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When installing MS SQL Server 2008, one needs to associate a service account with the installation (possibly even several accounts, one for the SQL Server Agent, one for Analysis Services, ..., but let's leave that for the case of simplicity). The service account may be local account, or a Windows domain account.

If a domain account is used: Can MSSQL start, if connectivity to the domain controllers is temporarily down? If the answer is yes:

Should each DBMS instance on each server have a separate account, or does it make sense to use a particular "MSSQL" domain account on all MSSQL-installations in the organization?

If separate accounts are used for each instance on each server: Does it make sense to create a special MSSQL security group in the domain and place all the MSSQL service accounts in that group, perhaps to ease replication, etc?

Is there a common, generally accepted naming convention for MSSQL service account(s)?

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If a domain account is used: Can MSSQL start, if connectivity to the domain controllers is temporarily down?

No, even if you get MSSQL to start it uses authentication more than just when starting. If you are worried about downtime for patching dcs, etc, I would recommend investing in more than a single DC or a more robust AD infrastructure.

Should each DBMS instance on each server have a separate account, or does it make sense to use a particular "MSSQL" domain account on all MSSQL-installations in the organization?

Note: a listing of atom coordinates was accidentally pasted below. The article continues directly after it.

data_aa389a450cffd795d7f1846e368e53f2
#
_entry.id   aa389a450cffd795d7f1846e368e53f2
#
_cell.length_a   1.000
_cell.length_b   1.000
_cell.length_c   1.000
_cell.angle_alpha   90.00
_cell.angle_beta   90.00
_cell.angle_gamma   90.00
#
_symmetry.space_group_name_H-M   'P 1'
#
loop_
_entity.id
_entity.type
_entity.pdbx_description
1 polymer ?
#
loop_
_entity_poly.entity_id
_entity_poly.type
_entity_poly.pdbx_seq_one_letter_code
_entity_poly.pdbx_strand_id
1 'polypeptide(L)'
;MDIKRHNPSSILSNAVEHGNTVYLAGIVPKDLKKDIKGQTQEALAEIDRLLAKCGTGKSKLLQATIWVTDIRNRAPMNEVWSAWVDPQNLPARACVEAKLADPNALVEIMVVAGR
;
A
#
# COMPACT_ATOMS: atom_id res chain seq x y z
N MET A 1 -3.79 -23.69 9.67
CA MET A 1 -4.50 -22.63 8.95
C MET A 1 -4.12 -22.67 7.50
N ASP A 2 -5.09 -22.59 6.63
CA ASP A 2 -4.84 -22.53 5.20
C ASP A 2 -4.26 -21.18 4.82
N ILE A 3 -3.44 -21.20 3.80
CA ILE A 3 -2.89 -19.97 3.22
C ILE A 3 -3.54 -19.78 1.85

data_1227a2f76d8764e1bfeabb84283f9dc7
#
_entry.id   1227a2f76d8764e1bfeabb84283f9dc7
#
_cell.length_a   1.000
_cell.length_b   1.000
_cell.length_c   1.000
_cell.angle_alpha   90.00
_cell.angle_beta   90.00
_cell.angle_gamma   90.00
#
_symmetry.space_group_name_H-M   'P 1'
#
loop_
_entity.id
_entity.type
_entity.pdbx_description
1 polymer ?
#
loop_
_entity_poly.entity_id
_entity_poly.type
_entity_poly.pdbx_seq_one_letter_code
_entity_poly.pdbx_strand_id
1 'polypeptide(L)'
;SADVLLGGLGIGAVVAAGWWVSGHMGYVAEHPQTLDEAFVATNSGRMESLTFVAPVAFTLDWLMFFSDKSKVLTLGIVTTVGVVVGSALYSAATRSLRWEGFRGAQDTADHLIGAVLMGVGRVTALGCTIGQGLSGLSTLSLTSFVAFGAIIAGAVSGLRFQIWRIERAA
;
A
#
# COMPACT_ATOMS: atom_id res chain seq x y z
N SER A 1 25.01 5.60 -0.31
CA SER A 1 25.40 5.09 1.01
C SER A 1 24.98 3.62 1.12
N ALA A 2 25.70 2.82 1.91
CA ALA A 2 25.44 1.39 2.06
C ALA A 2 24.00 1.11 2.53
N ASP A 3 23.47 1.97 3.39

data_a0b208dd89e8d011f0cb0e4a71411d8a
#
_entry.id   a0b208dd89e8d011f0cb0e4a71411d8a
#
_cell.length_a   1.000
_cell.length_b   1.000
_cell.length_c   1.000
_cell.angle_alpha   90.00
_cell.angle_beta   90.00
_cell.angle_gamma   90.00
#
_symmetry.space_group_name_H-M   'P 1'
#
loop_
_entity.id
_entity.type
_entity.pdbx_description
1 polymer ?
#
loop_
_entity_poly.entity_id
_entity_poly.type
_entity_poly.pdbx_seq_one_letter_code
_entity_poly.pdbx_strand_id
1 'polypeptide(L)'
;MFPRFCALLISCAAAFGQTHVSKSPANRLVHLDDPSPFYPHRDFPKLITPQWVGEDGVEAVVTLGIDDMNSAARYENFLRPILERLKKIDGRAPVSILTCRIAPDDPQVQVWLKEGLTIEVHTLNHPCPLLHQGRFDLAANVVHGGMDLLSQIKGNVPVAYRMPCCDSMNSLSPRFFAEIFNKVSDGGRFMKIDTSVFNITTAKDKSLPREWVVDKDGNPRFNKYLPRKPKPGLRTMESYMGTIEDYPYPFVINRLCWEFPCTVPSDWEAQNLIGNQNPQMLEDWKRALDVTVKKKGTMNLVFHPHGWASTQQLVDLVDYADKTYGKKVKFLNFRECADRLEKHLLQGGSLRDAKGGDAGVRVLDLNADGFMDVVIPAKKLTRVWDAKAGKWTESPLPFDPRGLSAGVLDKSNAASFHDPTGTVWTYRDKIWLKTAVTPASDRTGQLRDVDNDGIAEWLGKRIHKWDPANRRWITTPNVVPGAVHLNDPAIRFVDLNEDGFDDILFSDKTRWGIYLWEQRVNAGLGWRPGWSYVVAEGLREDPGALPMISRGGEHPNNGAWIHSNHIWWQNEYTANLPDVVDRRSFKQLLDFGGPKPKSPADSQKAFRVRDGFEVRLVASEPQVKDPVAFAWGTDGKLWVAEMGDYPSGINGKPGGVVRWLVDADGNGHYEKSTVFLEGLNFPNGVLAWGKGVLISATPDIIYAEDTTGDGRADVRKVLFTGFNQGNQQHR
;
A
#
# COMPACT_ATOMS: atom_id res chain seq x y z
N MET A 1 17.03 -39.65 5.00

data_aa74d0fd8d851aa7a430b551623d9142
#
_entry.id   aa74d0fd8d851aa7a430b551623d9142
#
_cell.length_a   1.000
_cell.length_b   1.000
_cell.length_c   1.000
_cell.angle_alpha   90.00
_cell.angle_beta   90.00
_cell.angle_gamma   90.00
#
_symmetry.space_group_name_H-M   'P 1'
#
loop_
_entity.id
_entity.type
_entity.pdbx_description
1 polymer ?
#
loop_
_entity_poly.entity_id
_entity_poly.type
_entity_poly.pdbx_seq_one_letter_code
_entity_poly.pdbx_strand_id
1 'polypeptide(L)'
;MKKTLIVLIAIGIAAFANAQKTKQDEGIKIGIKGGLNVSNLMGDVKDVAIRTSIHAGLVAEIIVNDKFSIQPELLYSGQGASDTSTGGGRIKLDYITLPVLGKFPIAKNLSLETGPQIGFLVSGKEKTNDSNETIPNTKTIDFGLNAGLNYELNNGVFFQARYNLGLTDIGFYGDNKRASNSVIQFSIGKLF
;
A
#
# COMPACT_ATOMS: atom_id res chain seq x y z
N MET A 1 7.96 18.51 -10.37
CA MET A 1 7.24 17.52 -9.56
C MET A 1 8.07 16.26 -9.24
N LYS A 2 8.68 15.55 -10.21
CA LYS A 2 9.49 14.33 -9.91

Each server should have its own account. You can go with a single account without issues but keep in mind this limits you in terms of flexibility in distinction between the servers using this account

If separate accounts are used for each instance on each server: Does it make sense to create a special MSSQL security group in the domain and place all the MSSQL service accounts in that group, perhaps to ease replication, etc?

Groups for the accounts is good, I believe when I set it up it wasn't necessary for a group, but wouldn't hurt.

Is there a common, generally accepted naming convention for MSSQL service account(s)?

This should be in alignment with your organizations naming standards. This depends on the size of your org, and sometimes on if you are clustering. Keep in mind only use something like sqlserver or svcsql if you are 100% sure there will not need to be distinction between these. A better idea might be to use the host or cluster name. svcsqlnode1, svcsqlcluster1. These are general examples and always try and align with the standard naming conventions.

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Can MSSQL start, if connectivity to the domain controllers is temporarily down?

I assume so, just like you can log in to your cached profile when the DC is unavailable.

Should each DBMS instance on each server have a separate account?

That depends, if all the servers have the same security exposure then I would just use one account for easy management. If different databases have different customers/departments/admins or some have sensitive data and some do not I would consider separate users.

Does it make sense to create a special MSSQL security group?

Yes, if you use multiple accounts.

Is there a common, generally accepted naming convention for MSSQL service account(s)?

Even if there is I would suggest creating your own convention for security reasons.

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If all domain controllers are down, the SQL Service will not start if the account runs as a domain account. Service accounts don't use cached credentials. There's no such thing as a generally accepted naming convention. Every companies is different. –  mrdenny Feb 12 '11 at 3:58

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